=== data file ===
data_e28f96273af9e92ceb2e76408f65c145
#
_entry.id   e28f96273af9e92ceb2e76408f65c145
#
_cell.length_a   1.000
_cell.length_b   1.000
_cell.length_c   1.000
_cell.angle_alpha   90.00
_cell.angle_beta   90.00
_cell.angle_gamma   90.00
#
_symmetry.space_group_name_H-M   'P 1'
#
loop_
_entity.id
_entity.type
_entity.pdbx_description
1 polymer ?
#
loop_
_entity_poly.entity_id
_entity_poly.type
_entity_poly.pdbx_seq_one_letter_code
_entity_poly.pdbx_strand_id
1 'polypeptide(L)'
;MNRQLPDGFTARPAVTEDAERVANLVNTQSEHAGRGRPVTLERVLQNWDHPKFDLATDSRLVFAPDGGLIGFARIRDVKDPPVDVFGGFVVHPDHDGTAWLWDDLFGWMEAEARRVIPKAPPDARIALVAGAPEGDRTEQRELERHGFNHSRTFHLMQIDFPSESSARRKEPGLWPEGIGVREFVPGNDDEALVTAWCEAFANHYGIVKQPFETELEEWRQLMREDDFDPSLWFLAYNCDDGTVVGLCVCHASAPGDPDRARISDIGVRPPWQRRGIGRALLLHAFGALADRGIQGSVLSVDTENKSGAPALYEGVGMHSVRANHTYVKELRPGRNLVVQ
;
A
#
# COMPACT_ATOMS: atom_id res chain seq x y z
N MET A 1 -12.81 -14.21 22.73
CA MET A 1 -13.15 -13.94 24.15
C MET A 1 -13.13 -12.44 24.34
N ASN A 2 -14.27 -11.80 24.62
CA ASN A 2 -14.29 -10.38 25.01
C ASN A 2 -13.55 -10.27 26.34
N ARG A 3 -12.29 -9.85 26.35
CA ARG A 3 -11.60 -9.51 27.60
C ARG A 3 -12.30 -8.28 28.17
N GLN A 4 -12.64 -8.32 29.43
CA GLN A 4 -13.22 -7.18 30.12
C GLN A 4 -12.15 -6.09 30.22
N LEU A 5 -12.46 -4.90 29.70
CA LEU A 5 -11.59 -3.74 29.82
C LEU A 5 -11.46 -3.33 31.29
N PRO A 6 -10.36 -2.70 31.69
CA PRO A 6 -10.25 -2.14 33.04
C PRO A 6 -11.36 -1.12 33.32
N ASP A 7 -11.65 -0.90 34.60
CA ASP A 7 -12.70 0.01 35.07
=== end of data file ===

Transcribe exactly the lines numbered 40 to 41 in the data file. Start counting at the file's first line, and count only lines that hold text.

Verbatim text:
N GLN A 4 -12.64 -8.32 29.43
CA GLN A 4 -13.22 -7.18 30.12